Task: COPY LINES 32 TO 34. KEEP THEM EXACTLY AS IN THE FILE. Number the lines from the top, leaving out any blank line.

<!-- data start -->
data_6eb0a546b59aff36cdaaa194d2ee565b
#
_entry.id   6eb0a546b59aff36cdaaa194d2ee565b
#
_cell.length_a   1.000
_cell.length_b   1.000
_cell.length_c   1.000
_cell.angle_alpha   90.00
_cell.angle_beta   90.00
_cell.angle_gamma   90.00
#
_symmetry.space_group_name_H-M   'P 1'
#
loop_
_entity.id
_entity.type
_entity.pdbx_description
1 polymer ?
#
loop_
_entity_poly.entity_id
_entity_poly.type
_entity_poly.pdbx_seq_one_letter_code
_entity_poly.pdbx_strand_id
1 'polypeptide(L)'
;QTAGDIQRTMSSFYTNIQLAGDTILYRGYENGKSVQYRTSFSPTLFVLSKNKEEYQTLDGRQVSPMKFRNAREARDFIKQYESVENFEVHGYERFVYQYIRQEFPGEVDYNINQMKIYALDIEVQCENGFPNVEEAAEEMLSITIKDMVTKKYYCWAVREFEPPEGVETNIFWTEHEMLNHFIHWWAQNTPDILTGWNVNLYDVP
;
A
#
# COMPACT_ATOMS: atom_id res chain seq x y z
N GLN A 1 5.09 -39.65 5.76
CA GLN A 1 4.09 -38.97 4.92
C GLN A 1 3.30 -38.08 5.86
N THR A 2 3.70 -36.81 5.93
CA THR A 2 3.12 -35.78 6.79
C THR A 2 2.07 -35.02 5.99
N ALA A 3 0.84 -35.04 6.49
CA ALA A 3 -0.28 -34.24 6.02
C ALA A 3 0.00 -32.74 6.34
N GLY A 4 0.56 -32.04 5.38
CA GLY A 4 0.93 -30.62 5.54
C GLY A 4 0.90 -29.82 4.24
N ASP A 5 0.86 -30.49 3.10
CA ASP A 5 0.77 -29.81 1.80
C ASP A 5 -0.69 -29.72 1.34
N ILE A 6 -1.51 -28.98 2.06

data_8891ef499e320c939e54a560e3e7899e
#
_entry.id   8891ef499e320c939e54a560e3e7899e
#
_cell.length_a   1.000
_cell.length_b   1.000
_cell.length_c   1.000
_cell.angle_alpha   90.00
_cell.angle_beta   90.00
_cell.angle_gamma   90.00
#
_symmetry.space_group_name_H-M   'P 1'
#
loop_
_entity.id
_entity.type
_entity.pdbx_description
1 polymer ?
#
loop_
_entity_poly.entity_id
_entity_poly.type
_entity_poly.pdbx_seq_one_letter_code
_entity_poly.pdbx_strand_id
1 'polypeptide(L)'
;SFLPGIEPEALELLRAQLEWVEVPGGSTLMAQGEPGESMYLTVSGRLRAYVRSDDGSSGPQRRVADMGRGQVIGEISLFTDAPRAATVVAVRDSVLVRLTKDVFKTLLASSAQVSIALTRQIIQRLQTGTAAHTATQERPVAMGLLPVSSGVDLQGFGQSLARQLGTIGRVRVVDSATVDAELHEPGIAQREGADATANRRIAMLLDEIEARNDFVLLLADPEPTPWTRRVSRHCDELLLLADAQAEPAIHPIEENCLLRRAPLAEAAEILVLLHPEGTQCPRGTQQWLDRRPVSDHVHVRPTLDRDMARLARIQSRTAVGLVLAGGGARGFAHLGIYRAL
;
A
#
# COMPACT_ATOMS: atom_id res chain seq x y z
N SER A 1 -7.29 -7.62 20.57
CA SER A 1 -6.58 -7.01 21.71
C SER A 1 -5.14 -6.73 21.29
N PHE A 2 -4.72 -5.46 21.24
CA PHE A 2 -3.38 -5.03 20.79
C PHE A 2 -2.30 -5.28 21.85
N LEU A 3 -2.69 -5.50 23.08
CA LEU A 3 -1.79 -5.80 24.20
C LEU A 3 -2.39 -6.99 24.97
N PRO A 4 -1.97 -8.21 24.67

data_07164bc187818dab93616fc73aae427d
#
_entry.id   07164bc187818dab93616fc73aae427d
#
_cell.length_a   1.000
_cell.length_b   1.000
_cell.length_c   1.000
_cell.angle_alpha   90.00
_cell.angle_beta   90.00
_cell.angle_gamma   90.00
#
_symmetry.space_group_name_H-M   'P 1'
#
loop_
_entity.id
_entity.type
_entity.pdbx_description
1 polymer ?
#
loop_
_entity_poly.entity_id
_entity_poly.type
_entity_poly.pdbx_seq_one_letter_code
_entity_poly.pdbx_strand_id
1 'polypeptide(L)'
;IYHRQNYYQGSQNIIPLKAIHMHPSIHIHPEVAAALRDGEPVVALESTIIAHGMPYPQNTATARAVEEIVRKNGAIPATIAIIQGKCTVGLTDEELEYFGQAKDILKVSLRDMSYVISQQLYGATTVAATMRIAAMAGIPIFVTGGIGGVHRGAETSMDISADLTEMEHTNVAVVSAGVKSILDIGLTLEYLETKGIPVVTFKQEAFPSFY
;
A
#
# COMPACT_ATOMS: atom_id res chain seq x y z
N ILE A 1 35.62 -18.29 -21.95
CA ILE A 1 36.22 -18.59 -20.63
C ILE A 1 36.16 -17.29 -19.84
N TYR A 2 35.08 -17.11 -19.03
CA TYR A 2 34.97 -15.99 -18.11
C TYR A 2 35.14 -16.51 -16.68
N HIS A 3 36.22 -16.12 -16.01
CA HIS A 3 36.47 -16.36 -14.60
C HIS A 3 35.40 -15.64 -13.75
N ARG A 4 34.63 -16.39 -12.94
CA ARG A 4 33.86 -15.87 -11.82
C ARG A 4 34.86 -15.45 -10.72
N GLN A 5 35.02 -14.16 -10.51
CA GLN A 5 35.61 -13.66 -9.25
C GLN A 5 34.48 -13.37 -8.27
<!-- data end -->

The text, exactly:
CA GLN A 1 4.09 -38.97 4.92
C GLN A 1 3.30 -38.08 5.86
N THR A 2 3.70 -36.81 5.93